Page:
• While Supportive personalities will back you up you may find it challenging to get their personal view on an issue because they don’t want to rock the boat – they support you, remember? And while dom­inants are “go-getters” the supportive may be slow to get out of the gate, so go easy with them. If you have a project that has a deadline, give the supportive reasonable benchmarks to achieve while not mak­ing them feel rushed. As they accomplish goals, the supportive personality will be very receptive when you acknowledge their achievement(s).
  • You can rely on the Compliant to do things the right way but be cautious as they may be too much of a perfectionist and can be highly critical. The compli­ant personality is factual and methodical so in your engagement with them do the same, be logical, thoughtful, organized, and fact-based in your interaction.

By the way, what was your answer to the question about the litigator, Dominant perhaps?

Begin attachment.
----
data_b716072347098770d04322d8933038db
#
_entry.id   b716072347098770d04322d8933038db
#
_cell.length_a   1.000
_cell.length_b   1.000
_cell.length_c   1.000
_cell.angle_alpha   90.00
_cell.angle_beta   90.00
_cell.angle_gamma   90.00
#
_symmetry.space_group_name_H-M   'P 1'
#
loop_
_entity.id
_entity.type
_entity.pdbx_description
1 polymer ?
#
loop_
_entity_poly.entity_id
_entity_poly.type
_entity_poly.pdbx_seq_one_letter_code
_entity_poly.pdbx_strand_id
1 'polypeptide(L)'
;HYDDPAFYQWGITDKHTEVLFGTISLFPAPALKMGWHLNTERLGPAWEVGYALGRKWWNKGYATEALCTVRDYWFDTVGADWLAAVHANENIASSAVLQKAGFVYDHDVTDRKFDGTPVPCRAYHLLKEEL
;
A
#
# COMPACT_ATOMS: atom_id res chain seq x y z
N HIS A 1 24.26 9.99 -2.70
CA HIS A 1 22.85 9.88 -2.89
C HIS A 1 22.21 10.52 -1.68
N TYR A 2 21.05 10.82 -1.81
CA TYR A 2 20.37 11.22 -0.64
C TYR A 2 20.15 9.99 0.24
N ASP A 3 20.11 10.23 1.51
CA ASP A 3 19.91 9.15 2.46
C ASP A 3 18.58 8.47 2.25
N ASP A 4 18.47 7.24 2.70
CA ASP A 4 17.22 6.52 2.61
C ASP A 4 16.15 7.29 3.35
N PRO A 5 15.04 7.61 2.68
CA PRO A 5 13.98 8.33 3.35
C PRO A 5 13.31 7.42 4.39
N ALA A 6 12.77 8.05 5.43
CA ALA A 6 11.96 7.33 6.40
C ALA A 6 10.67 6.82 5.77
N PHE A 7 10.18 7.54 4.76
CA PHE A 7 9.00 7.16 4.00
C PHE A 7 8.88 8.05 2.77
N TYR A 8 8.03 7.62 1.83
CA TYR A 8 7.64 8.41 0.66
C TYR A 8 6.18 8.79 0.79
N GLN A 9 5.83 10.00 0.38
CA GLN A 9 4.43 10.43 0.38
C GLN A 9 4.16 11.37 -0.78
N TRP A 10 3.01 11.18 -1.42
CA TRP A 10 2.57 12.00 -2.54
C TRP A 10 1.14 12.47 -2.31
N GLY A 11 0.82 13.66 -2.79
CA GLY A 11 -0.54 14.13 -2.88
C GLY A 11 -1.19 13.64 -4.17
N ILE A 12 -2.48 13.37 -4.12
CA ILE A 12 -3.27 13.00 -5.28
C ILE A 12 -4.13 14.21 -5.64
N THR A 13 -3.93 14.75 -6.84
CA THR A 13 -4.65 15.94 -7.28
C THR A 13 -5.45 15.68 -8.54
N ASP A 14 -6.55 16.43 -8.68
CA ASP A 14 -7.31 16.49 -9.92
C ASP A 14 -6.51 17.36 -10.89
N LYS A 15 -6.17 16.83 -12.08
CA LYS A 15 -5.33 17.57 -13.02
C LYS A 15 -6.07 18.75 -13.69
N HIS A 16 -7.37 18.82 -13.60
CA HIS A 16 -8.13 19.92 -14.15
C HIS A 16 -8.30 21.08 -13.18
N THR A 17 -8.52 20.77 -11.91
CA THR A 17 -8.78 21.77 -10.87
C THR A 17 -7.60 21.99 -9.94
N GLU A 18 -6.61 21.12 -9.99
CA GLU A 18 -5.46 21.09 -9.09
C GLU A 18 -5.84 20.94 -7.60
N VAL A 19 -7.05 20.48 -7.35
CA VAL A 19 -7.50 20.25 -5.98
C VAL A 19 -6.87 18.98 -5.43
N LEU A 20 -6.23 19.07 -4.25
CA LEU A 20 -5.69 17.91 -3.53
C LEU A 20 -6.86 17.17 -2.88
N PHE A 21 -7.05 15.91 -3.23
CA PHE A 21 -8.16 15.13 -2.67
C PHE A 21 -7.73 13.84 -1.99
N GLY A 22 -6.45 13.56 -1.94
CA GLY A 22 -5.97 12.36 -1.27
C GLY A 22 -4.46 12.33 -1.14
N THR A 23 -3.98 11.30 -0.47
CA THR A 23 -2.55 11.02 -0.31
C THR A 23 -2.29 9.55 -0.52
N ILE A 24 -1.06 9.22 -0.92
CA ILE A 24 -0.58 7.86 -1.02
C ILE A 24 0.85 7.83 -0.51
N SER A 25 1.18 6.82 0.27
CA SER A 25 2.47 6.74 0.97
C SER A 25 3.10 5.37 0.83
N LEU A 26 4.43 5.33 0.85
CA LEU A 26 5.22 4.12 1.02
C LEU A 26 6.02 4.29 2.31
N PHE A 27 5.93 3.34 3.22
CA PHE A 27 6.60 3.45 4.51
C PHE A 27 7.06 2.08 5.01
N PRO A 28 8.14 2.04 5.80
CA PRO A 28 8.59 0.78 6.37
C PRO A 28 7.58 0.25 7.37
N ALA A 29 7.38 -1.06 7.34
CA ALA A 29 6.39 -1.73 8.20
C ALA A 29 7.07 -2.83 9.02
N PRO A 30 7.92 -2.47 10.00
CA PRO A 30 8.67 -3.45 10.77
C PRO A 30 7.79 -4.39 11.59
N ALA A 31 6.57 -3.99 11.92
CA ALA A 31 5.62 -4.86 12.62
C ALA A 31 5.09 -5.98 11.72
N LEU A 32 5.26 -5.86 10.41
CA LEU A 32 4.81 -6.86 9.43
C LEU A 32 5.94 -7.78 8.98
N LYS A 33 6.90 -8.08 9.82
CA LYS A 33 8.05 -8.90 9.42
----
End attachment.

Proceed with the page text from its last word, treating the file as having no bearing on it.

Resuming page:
Bringing it all Together

While there is no “one size fits all” answer for communicating with different per­sonalities you now have new tools for a more successful interaction with someone you’ve just not been able to connect with effectively.

  • You now possess a greater understanding of different personality types.
  • You have the knowledge to recognize the type of personality you’re dealing with.
  • You have the information needed to more effectively communicate with the variety of different personalities.

With these new tools, you have the knowl­edge and ability to recognize personality strengths and weaknesses, not only in your­self, but others. Take time to self-assess. Check your behavior, your communication style and consider your interactions with others. Through self-assessment and a greater understanding of others, how they deliver and receive information, you can better articulate to them the best approach to meet your needs, and you will quickly recognize the best approach for you to meet their needs.

By Jill Kalter, MBA, CP
Jill is the principal of Resolve Mediation, Inc. She is a Florida Supreme Court Certified Civil and Appellate Mediator specializing in dispute resolution in common interest communities. A CAMICB Provider, Jill conducts courses nationwide educating and training effective communication strategies and al­ternative dispute resolution. Jill sits on the board of directors for the Florida Academy of Professional Mediators; the business development board for Sea­coast Bank, FL; is a volunteer guardian ad litem and member of Toastmasters International.